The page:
5. Play the Game Close to the Foul Line
When you consistently “play it close to the foul line”, your employers will not trust you, and neither will your customers. If you achieve success by destroying your principles in the process, it will not last. Build a reputation for doing the right thing – to be forthright, honest and fair. Build trust. Honor and decency are virtues which never become outdated.
6. Don’t Take Time to Think
“Thought is hard” ~Goethe. In many ways technology often adds to the complexity of life without providing appreciable advantages. With the steady stream of data constantly bombarding us, it is appealing to believe that being busy is the same as being effective. Base decisions on careful evaluation. Objectively analyze mistakes; they are a powerful opportunity to see what went wrong. Making time to think is essential for success.
7. Put All Your Faith in Experts and Outside Consultants
“It is better to know some of the questions than all of the answers.” -James Thurber. Putting too much faith in outside expertise can lead to disastrous consequences. Quite often, managers insecure in their authority blame restructuring, layoffs and other unpleasant decisions on plans drawn up by outside experts. This is just another cowardly way of passing the buck. Good business leaders take responsibility for the future of their businesses, they don’t farm out important strategy decisions to third parties.
8. Love Your Bureaucracy
If you want fail spectacularly, put administrative concerns ahead of everything else. Chains of command, paper pushing, and general red tape can lead to endemic dysfunction. Bureaucracy within organizations causes responsibility to become so diluted that the managers become incapable of making objective decisions. Action becomes impossible. In a crisis, the results can be catastrophic.
9. Send Mixed Messages
Communication does not occur unless the message is both heard and understood. For example, rewarding employees who have not met performance targets sends the message that the targets really don’t matter. Be consistent in the message you send. Apply accountability and follow through with the consequences.
10. Be Afraid of the Future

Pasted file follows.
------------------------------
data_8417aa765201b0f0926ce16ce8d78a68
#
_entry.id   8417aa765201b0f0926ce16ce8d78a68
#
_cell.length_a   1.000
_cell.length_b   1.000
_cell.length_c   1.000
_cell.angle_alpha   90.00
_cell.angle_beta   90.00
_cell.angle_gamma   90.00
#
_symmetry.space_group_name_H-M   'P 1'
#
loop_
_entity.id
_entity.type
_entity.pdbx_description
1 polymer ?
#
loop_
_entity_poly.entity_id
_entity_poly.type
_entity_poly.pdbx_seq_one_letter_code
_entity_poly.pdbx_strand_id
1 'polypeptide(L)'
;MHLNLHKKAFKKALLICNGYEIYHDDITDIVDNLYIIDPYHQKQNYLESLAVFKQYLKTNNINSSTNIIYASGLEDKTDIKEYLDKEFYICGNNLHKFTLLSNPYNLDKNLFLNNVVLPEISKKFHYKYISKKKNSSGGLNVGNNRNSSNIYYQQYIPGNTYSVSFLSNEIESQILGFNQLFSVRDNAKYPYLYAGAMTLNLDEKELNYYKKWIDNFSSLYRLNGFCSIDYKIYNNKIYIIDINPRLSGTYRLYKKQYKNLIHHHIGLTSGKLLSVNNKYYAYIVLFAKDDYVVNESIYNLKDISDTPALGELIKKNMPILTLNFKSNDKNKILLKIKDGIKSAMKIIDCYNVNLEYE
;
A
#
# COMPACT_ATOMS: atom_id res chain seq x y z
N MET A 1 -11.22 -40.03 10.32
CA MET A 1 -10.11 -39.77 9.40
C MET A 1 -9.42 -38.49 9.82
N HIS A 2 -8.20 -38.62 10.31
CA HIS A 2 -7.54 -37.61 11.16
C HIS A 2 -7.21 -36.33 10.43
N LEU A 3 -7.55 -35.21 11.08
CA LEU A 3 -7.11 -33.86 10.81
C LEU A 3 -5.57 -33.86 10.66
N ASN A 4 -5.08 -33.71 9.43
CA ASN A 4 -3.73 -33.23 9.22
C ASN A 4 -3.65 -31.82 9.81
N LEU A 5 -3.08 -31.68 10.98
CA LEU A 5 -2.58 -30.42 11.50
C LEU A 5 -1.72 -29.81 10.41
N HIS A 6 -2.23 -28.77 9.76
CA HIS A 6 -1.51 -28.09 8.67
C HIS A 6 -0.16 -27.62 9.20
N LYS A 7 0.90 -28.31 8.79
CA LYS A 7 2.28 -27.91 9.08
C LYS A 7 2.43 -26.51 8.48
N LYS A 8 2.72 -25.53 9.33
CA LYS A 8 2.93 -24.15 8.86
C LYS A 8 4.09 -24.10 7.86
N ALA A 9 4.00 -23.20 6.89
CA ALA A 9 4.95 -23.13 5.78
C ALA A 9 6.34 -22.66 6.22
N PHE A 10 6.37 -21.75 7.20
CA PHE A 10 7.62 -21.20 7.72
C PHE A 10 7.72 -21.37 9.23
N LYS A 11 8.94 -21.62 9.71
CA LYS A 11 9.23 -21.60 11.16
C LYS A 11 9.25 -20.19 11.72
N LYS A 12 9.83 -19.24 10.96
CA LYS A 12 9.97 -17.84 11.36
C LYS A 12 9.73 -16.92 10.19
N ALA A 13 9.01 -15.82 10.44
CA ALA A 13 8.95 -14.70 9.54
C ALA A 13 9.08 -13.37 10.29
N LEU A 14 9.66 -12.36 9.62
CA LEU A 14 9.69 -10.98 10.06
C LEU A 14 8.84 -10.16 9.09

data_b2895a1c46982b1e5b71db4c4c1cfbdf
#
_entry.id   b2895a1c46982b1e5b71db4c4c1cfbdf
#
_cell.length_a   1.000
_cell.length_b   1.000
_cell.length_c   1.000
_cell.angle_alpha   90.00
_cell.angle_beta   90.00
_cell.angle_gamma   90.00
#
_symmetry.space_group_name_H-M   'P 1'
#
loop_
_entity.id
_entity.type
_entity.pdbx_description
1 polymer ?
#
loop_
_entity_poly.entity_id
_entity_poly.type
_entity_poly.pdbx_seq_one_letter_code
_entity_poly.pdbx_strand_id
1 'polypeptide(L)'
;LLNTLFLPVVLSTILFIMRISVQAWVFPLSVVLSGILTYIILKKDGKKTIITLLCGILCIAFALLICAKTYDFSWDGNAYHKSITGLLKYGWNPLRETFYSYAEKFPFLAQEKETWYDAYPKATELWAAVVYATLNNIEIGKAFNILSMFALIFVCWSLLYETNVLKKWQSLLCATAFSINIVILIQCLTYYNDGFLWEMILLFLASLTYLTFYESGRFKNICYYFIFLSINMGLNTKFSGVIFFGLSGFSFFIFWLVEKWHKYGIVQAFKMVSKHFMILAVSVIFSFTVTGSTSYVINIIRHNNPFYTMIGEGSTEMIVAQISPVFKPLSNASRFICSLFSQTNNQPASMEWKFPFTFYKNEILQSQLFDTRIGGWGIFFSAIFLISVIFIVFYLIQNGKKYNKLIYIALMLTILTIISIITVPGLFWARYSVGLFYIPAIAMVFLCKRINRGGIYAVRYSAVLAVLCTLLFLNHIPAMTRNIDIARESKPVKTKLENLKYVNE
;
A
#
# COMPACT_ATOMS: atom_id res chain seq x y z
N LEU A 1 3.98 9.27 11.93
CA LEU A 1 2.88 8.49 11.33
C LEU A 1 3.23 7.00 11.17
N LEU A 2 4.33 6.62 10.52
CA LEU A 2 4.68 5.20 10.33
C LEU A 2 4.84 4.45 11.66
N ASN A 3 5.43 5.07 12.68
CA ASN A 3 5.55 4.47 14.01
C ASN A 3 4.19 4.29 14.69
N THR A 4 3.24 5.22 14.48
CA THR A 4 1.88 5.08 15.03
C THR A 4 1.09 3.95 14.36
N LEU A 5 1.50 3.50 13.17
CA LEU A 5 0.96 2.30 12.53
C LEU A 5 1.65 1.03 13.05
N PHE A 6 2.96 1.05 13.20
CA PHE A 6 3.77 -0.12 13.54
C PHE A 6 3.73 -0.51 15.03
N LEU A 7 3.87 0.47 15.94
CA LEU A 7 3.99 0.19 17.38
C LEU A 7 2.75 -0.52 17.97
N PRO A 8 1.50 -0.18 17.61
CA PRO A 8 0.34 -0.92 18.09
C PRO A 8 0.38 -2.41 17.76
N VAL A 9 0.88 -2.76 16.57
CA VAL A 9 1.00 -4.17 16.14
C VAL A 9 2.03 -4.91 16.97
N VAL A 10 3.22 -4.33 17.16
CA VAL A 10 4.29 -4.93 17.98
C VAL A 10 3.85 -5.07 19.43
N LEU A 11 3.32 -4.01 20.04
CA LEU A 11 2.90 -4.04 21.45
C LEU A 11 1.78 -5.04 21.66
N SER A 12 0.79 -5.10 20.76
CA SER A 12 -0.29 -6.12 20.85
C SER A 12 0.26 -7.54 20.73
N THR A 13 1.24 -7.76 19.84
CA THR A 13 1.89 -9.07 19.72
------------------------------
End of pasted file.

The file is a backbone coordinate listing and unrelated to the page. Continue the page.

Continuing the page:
If you want to paralyze your business, start proceeding with caution all the time, allow pessimism to thrive. Unquenchable optimism is the spirit the engenders achievement and success. Move boldly ahead – approach the future with optimism – especially when the circumstances are unfavorable.
11. Lose Your Passion for Work, for Life
To fail, just continue to set low expectations for yourself and everyone around you; keep saying “that’s good enough”, or “that’s not my job”. All achievement requires passion. Work is hard, but it is worth the effort to those who are convinced that they are capable of being better. It is the strong desire to do better and solve problems that should drive your passion to work harder. Successful people perform at a higher level, just for the satisfaction of doing it. Passion can be cultivated; form a strong emotional connection with whatever you are doing, and never stop.
In many ways, Donald Keough’s book is a story of failure, with lively anecdotes illustrating each commandment, the author details the perilous mistakes of Xerox, IBM, Ford and especially Coke. Companies don’t fail, people do.
It is also a tale of success. Great leaders don’t allow themselves to be dragged down by failure, they recognize the mistake, admit their errors and find a way to move on. This amazing little books gives us a glimpse into how a product established in 1886 is still with us today as one of the strongest and most loved brands in the world. It is as refreshing and stimulating as an ice-cold glass of Coke Zero on a hot summer day. I highly recommend it.